2013 Enterprising Women: Sophy Merszei

By Stacey Soble | 09/18/2013 2:06:00 PM

 

Sophy Merszei
CEO/President of NovaLash, Inc.


In 2004, Sophy Merszei was three years into a Ph.D. program in molecular biology at the University of Houston when she took a leap of faith and started NovaLash. Today, the 23-year beauty veteran, who got her start working for Clinique Cosmetics at the age of 14, is credited with being the mother of the eyelash extension industry as she pioneered the very first distribution and training network for eyelash extensions outside of Korea.

NovaLash products are now being distributed in 38 countries. NovaLash's mission is to create better paying jobs for women and support women entrepreneurs in the beauty industry. The company has invested over ten million dollars back into the development of the eyelash extension industry and regularly works with charitable organizations aimed at providing educational assistance to women and girls.

From where does your entrepreneurial drive originate?

I think part of the internal drive is just in one’s blood. I also learned that women could be strong, independent business owners like my great grandmother, who owned olive and almond groves as well as the only general store in her small town in Italy.

As you grew your company/brand, what “Ah-Ha” moments of clarity helped you shape its future course?

The most significant moment for me occurred the first time I read the official copy of the bill we passed into law to create safety standards and licensing opportunities for professional eyelash extensionists. That was a milestone for us and has allowed us to dedicate our company to education.

As you shaped your company, what have been some of the biggest stumbling blocks?

For NovaLash, it has been difficult because we were the trailblazers. We had no path to follow. All the while, many people thought what we were doing was no different from techniques done in the past. That unfortunate line of thinking caused many people to dismiss the need for proper training and education to learn how to use new products and techniques, which were much more difficult to use than past products.

Throughout your professional history, what’s the best lesson you’ve learned after making a mistake?

I did not plan ahead for the amount of counterfeiting and other types of intellectual property theft that goes along with innovation. I recently was lucky enough to be accepted into an Intellectual Property Business Strategy class at Harvard, where I learned that the innovator of novel technology is often not the one who profits most from it.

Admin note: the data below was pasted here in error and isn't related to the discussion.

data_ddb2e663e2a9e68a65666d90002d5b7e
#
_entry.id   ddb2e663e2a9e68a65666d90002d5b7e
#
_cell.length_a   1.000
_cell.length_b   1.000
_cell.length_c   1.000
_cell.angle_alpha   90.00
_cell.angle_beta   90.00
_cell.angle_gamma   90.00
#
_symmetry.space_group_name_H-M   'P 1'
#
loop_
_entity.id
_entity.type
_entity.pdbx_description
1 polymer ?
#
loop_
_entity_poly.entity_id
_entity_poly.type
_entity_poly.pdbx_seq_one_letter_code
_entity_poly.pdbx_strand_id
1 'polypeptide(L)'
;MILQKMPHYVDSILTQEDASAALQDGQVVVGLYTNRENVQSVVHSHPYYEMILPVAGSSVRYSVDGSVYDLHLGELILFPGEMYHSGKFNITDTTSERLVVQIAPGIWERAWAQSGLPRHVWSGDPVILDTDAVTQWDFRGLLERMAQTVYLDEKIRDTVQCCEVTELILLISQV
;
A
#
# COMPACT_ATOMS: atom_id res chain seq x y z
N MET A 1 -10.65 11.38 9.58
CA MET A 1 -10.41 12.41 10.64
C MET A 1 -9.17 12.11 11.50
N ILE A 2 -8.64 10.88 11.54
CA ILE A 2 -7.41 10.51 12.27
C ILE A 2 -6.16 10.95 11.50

As you grew your company, what, if anything, has held you back?

Growth was so rapid for us that it became expensive and difficult to create proper infrastructure, because our needs and tasks changed so quickly and dramatically. It sounds like a good problem to have—until it happens to you!

What is the number-one quality you look for when hiring employees, and how do you evaluate if they possess that trait?

Internal motivation—most other things can be learned or developed, but it is difficult to instill motivation in a person who is apathetic and uninspired inside. When hiring, the most obvious place to start is to look at the person’s past history and feel out their energy level face to face.

What’s the best thing an employee/colleague ever said about you?

People often tell me I inspire them and that I am a role model. That’s a lot of responsibility to shoulder, so I try hard to always behave in a way that would make my customers and employees proud of me.

If you were training another woman to takeover your job, what’s the most important advice you would offer her?

Harness, develop and practice creative thinking. Creativity is necessary not only for innovation, but also for developing novel tools for the management of people.

If someone were to write a book about your life, what would be an appropriate title?

Lashing Out

If you weren’t in the beauty industry, what would you be doing?

I would definitely still be working in molecular biology/genetics. It was in the lab that I learned to basically split hairs and perform all sorts of delicate microscopic tasks that made applying one lash fiber at a time second nature.

What are you working on now? What’s your next professional step?

Right now we are working on international NovaLash Signature Studio lash salons. We just opened one in India. We are also working on opening more NovaLash schools around the world so more people can learn proper techniques and earn a good living applying lash extensions.

How would you like to spend your retirement?

I would love to go back to my roots in genetics/molecular biology and create my own breed of dog. It’s something I’ve had on my mind for many years and I’d like to see more planning go into promoting health, as well as a certain look and disposition. We have incredible technology available to us now, and I would love to use it to create a beautiful, healthy breed that meets human beings’ needs and desires in a pet, while going back to a little more of what nature intended dogs to look like.


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ABOUT THE AUTHOR: Stacey Soble

Stacey Soble Stacey Soble, Editor in Chief of Salon Today

Stacey has been involved in the conversation of salon business for 14 years—as a reporter, a consultant and as the Editor in Chief of SALON TODAY.

Read Stacey Soble's Blogs You can e-mail Stacey at ssobley@vancepublishing.com.

 


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